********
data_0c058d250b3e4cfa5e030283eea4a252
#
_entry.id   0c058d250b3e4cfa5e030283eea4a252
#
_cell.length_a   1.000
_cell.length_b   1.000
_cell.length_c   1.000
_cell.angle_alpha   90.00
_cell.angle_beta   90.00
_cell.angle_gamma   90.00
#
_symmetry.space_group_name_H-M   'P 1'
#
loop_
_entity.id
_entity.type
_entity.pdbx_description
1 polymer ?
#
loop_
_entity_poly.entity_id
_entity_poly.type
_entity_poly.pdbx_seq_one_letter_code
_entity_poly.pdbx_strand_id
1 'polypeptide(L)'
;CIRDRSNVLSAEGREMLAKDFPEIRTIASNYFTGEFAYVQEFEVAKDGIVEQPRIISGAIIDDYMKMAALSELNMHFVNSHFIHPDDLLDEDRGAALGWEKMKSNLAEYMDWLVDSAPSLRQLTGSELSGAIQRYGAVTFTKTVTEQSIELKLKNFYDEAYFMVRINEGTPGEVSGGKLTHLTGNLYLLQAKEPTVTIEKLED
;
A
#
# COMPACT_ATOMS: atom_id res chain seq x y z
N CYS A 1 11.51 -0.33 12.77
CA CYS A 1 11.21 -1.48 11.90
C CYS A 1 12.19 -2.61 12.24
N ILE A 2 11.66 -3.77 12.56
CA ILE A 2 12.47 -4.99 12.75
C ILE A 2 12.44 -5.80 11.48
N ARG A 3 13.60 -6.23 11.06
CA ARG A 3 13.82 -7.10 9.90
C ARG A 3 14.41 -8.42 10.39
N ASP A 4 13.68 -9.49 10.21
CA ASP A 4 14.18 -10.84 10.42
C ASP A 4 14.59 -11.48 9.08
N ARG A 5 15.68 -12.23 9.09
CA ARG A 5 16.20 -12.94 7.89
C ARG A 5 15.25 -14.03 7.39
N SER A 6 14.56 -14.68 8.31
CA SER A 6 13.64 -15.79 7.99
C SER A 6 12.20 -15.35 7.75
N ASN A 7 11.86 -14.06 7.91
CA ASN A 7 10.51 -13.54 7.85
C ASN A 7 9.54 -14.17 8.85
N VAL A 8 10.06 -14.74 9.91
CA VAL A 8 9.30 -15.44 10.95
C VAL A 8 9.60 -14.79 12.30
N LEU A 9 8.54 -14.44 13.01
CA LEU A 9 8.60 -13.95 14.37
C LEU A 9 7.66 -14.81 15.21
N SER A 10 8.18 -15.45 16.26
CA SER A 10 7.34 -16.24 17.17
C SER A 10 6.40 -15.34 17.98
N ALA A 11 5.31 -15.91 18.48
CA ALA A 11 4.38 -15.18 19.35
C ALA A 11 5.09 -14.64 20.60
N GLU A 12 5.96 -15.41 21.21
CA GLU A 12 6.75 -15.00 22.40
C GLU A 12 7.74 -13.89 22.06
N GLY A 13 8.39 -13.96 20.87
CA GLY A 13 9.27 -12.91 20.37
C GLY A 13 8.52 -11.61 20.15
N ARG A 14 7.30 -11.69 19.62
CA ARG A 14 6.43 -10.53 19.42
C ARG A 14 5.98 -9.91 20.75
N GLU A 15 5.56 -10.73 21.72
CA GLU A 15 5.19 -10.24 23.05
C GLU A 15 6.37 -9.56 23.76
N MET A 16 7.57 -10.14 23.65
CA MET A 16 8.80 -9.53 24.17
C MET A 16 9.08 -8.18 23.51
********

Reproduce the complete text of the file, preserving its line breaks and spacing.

data_0c058d250b3e4cfa5e030283eea4a252
#
_entry.id   0c058d250b3e4cfa5e030283eea4a252
#
_cell.length_a   1.000
_cell.length_b   1.000
_cell.length_c   1.000
_cell.angle_alpha   90.00
_cell.angle_beta   90.00
_cell.angle_gamma   90.00
#
_symmetry.space_group_name_H-M   'P 1'
#
loop_
_entity.id
_entity.type
_entity.pdbx_description
1 polymer ?
#
loop_
_entity_poly.entity_id
_entity_poly.type
_entity_poly.pdbx_seq_one_letter_code
_entity_poly.pdbx_strand_id
1 'polypeptide(L)'
;CIRDRSNVLSAEGREMLAKDFPEIRTIASNYFTGEFAYVQEFEVAKDGIVEQPRIISGAIIDDYMKMAALSELNMHFVNSHFIHPDDLLDEDRGAALGWEKMKSNLAEYMDWLVDSAPSLRQLTGSELSGAIQRYGAVTFTKTVTEQSIELKLKNFYDEAYFMVRINEGTPGEVSGGKLTHLTGNLYLLQAKEPTVTIEKLED
;
A
#
# COMPACT_ATOMS: atom_id res chain seq x y z
N CYS A 1 11.51 -0.33 12.77
CA CYS A 1 11.21 -1.48 11.90
C CYS A 1 12.19 -2.61 12.24
N ILE A 2 11.66 -3.77 12.56
CA ILE A 2 12.47 -4.99 12.75
C ILE A 2 12.44 -5.80 11.48
N ARG A 3 13.60 -6.23 11.06
CA ARG A 3 13.82 -7.10 9.90
C ARG A 3 14.41 -8.42 10.39
N ASP A 4 13.68 -9.49 10.21
CA ASP A 4 14.18 -10.84 10.42
C ASP A 4 14.59 -11.48 9.08
N ARG A 5 15.68 -12.23 9.09
CA ARG A 5 16.20 -12.94 7.89
C ARG A 5 15.25 -14.03 7.39
N SER A 6 14.56 -14.68 8.31
CA SER A 6 13.64 -15.79 7.99
C SER A 6 12.20 -15.35 7.75
N ASN A 7 11.86 -14.06 7.91
CA ASN A 7 10.51 -13.54 7.85
C ASN A 7 9.54 -14.17 8.85
N VAL A 8 10.06 -14.74 9.91
CA VAL A 8 9.30 -15.44 10.95
C VAL A 8 9.60 -14.79 12.30
N LEU A 9 8.54 -14.44 13.01
CA LEU A 9 8.60 -13.95 14.37
C LEU A 9 7.66 -14.81 15.21
N SER A 10 8.18 -15.45 16.26
CA SER A 10 7.34 -16.24 17.17
C SER A 10 6.40 -15.34 17.98
N ALA A 11 5.31 -15.91 18.48
CA ALA A 11 4.38 -15.18 19.35
C ALA A 11 5.09 -14.64 20.60
N GLU A 12 5.96 -15.41 21.21
CA GLU A 12 6.75 -15.00 22.40
C GLU A 12 7.74 -13.89 22.06
N GLY A 13 8.39 -13.96 20.87
CA GLY A 13 9.27 -12.91 20.37
C GLY A 13 8.52 -11.61 20.15
N ARG A 14 7.30 -11.69 19.62
CA ARG A 14 6.43 -10.53 19.42
C ARG A 14 5.98 -9.91 20.75
N GLU A 15 5.56 -10.73 21.72
CA GLU A 15 5.19 -10.24 23.05
C GLU A 15 6.37 -9.56 23.76
N MET A 16 7.57 -10.14 23.65
CA MET A 16 8.80 -9.53 24.17
C MET A 16 9.08 -8.18 23.51